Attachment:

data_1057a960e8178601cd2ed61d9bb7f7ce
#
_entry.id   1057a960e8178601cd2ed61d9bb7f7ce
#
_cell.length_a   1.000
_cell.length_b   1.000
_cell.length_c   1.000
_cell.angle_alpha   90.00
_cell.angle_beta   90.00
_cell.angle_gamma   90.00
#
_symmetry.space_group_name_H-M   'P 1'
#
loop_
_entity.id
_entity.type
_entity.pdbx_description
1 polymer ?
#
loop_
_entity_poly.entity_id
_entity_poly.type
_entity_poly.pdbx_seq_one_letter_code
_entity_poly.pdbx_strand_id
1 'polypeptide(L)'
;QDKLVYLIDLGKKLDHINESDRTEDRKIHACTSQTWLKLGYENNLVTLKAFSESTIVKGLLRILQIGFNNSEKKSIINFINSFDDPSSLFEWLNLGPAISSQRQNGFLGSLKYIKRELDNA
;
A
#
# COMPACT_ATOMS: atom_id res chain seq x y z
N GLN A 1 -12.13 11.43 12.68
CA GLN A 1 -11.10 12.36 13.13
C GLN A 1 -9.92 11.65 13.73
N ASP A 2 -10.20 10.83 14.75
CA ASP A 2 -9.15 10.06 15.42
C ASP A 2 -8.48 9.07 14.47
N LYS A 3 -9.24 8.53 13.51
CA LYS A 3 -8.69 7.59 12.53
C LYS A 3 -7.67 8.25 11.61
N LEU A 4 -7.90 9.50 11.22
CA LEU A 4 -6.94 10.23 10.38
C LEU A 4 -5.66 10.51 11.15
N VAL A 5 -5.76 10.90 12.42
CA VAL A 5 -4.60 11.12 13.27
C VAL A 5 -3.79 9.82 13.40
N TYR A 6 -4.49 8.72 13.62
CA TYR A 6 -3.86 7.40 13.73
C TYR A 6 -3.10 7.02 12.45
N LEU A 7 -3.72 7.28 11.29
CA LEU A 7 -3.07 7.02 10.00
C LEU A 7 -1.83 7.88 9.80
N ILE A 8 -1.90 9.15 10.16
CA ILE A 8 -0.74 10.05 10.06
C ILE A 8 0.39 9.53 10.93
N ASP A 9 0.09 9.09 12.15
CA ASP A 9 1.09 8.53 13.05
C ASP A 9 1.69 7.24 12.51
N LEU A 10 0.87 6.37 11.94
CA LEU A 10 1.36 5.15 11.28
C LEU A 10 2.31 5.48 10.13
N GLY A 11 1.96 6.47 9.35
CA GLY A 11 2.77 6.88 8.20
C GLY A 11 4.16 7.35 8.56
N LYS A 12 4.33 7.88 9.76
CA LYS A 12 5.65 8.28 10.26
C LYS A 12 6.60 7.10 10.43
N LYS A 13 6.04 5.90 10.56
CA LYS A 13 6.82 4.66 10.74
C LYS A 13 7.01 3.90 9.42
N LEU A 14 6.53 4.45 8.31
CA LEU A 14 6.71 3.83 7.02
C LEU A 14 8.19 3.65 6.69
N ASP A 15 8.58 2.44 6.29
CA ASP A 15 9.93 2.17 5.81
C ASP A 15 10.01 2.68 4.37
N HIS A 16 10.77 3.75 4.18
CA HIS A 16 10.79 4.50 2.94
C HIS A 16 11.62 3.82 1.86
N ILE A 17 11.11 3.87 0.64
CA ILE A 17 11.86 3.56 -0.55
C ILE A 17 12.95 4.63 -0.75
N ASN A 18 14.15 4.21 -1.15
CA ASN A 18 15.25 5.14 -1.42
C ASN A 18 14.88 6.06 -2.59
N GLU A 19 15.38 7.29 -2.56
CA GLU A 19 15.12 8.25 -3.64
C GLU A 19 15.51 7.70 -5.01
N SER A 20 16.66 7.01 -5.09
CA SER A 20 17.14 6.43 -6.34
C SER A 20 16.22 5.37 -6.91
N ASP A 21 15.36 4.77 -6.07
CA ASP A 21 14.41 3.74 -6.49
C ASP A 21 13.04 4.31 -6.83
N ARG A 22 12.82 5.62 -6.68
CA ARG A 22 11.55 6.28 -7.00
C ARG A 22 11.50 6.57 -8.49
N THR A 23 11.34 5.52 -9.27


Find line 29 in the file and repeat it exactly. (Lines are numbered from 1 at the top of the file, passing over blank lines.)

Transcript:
#